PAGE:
Friday, April 30, 2010

My writing process, aka Contolled CHAOS!

After a lot of requests from aspiring authors to divulge her writing process, my good buddy and agency sistah Tawna Fenske (whom you may remember from my interview here) came up with the idea to have some of us share ours as well, just to illustrate how different the processes can be.

So these fine writers--

Tawna Fenske (romantic comedy)
Sean Ferrell (literary fiction)
Cynthia Reese (southern romance/inspirational romance)
Nelsa Roberto (young adult)
Kiersten White (young adult)

--are also blogging today about the way they produce a book. Click on any of their names to check out how they weave their magic.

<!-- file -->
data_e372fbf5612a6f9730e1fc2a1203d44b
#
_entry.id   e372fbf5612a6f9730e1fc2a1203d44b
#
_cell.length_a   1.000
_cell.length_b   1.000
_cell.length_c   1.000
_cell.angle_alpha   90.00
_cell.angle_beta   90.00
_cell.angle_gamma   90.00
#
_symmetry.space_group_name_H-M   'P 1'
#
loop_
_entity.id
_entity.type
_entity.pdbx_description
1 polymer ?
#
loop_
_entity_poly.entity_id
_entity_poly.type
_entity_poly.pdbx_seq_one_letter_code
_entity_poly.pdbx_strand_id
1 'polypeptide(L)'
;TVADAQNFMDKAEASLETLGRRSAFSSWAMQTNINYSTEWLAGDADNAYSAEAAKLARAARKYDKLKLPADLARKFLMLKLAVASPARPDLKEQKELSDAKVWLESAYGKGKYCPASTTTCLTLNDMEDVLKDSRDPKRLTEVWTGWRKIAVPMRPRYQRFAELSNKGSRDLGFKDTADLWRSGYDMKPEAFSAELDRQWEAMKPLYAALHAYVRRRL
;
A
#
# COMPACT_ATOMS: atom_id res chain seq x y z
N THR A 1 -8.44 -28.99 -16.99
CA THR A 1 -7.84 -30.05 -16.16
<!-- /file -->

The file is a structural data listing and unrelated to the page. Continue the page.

Take all of our methods for what they're worth...and then figure out what works best for you. :)

If I actually have anything organized enough to be called a "process," I suppose I would label it:

Controlled CHAOS!*

Because when creativity strikes, it
is a rather chaotic process for me. When an idea bubbles up** I chase it around my head for a while.

I purposefully do
not write it down, because I figure if the idea isn't compelling enough to stick with me in this embryonic phase, it's not worth the paper and ink. Or the hard drive space. (Yes, I have lost ideas this way. Would they have made good books? Huh. Guess I'll never know.)

If after a week or two the idea just won't go away, if characters appear, spinning micro-fantasies in my head at odd hours of the day and night, then I start to write.

At the beginning.